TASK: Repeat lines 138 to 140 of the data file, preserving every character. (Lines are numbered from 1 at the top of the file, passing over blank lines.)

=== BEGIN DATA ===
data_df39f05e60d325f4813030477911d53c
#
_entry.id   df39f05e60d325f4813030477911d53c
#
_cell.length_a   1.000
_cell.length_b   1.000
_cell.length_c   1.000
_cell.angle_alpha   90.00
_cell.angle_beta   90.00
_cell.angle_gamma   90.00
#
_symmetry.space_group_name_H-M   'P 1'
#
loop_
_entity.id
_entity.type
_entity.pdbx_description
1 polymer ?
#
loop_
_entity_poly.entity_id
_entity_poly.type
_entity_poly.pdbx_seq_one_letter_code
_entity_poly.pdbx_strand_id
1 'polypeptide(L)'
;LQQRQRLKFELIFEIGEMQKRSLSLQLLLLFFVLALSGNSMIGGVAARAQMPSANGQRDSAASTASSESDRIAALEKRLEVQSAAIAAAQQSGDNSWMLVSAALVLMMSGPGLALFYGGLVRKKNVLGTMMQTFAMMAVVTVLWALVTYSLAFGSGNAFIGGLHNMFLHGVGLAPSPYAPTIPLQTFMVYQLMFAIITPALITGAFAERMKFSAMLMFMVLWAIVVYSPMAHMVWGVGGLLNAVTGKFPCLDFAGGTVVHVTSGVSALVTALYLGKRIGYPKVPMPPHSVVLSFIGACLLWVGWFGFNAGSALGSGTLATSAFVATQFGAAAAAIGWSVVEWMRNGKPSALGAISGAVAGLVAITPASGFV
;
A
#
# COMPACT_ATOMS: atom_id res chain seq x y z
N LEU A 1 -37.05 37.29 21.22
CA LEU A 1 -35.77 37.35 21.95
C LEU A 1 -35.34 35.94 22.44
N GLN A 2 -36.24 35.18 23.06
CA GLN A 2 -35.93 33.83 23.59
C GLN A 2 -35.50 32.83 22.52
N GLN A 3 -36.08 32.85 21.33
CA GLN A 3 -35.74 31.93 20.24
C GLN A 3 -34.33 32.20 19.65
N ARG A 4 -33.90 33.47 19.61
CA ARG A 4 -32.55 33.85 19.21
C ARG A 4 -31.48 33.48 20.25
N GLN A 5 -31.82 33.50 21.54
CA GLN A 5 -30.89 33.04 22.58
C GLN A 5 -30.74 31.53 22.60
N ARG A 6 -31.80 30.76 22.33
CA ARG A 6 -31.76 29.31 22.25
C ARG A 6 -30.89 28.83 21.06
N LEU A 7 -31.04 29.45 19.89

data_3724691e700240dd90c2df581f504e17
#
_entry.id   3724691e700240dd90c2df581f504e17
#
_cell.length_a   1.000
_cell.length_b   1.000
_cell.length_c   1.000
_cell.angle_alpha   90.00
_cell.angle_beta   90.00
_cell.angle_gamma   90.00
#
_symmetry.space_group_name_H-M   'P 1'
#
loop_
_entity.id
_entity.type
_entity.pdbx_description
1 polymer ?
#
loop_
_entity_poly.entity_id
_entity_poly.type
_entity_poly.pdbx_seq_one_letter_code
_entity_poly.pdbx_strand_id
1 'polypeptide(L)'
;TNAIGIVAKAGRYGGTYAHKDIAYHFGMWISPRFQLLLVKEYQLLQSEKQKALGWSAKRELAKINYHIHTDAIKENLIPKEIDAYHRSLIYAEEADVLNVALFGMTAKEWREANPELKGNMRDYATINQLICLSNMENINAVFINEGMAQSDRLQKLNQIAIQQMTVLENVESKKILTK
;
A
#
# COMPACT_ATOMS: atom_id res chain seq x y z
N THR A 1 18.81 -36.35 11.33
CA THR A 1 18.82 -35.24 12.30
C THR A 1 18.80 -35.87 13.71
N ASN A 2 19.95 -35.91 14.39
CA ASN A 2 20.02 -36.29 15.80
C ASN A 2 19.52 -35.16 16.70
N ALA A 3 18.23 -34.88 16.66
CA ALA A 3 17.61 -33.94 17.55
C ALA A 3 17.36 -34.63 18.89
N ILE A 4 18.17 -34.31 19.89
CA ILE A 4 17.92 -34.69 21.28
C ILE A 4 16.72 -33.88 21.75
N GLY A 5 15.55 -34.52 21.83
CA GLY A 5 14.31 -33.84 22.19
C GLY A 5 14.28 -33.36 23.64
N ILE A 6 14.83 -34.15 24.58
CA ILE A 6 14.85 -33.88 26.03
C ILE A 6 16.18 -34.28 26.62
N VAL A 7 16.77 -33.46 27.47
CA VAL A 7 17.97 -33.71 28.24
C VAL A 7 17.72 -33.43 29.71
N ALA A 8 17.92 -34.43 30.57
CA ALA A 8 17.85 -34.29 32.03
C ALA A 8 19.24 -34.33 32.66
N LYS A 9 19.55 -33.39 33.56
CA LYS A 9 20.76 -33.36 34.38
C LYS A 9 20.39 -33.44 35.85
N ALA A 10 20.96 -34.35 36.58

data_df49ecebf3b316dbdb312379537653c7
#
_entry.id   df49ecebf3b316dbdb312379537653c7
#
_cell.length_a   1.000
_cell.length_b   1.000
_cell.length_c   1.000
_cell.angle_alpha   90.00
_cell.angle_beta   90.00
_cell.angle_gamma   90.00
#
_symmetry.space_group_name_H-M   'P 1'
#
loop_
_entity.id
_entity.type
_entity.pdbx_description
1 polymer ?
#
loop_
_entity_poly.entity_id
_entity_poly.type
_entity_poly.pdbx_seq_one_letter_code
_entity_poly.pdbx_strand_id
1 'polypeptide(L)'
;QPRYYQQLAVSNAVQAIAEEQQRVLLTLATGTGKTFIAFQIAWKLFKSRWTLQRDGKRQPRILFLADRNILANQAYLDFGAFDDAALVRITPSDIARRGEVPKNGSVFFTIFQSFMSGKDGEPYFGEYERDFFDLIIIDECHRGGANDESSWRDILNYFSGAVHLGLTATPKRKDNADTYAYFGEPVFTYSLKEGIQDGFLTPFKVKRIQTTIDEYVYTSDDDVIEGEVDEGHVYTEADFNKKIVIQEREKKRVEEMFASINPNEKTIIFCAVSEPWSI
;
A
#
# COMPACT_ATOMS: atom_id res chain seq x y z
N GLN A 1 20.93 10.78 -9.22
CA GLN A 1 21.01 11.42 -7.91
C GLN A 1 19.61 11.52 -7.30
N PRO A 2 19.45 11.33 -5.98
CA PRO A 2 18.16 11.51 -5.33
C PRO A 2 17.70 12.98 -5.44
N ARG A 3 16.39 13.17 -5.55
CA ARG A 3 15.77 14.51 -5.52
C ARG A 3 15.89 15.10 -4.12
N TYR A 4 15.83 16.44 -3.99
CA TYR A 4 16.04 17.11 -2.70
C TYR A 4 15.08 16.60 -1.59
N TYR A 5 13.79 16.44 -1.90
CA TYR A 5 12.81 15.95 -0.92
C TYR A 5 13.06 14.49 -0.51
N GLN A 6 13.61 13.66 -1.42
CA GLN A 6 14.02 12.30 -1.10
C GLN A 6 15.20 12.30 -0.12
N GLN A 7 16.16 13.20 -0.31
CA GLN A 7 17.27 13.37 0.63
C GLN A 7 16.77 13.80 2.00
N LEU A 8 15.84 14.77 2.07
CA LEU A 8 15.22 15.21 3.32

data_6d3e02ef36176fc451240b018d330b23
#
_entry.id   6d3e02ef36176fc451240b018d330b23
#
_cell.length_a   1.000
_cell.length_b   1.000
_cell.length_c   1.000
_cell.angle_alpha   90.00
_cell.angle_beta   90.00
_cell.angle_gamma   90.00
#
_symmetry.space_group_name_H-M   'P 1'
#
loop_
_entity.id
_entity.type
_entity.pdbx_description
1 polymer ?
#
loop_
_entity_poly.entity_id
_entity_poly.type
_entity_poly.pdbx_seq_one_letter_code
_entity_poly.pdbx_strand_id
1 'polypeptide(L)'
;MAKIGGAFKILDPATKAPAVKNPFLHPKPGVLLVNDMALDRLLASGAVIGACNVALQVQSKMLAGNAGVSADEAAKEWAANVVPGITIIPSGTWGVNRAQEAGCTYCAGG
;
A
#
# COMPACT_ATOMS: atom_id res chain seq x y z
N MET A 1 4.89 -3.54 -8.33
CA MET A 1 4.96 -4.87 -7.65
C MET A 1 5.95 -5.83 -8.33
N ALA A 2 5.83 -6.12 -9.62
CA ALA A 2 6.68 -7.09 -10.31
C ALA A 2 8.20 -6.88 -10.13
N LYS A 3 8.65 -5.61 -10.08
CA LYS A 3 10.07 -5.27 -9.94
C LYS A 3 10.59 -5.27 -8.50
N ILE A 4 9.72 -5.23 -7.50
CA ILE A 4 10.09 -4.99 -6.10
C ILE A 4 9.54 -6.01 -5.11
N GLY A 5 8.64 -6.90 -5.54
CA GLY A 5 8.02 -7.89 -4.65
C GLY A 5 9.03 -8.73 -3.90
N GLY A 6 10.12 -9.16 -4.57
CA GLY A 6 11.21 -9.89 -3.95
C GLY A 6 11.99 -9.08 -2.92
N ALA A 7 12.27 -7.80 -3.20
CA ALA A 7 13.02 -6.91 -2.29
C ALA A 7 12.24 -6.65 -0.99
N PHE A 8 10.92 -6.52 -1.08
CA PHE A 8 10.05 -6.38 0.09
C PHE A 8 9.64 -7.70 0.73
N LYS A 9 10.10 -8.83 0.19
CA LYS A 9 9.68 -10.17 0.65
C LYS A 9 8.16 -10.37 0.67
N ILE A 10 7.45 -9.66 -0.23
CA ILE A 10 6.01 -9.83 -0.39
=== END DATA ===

N GLN A 1 20.93 10.78 -9.22
CA GLN A 1 21.01 11.42 -7.91
C GLN A 1 19.61 11.52 -7.30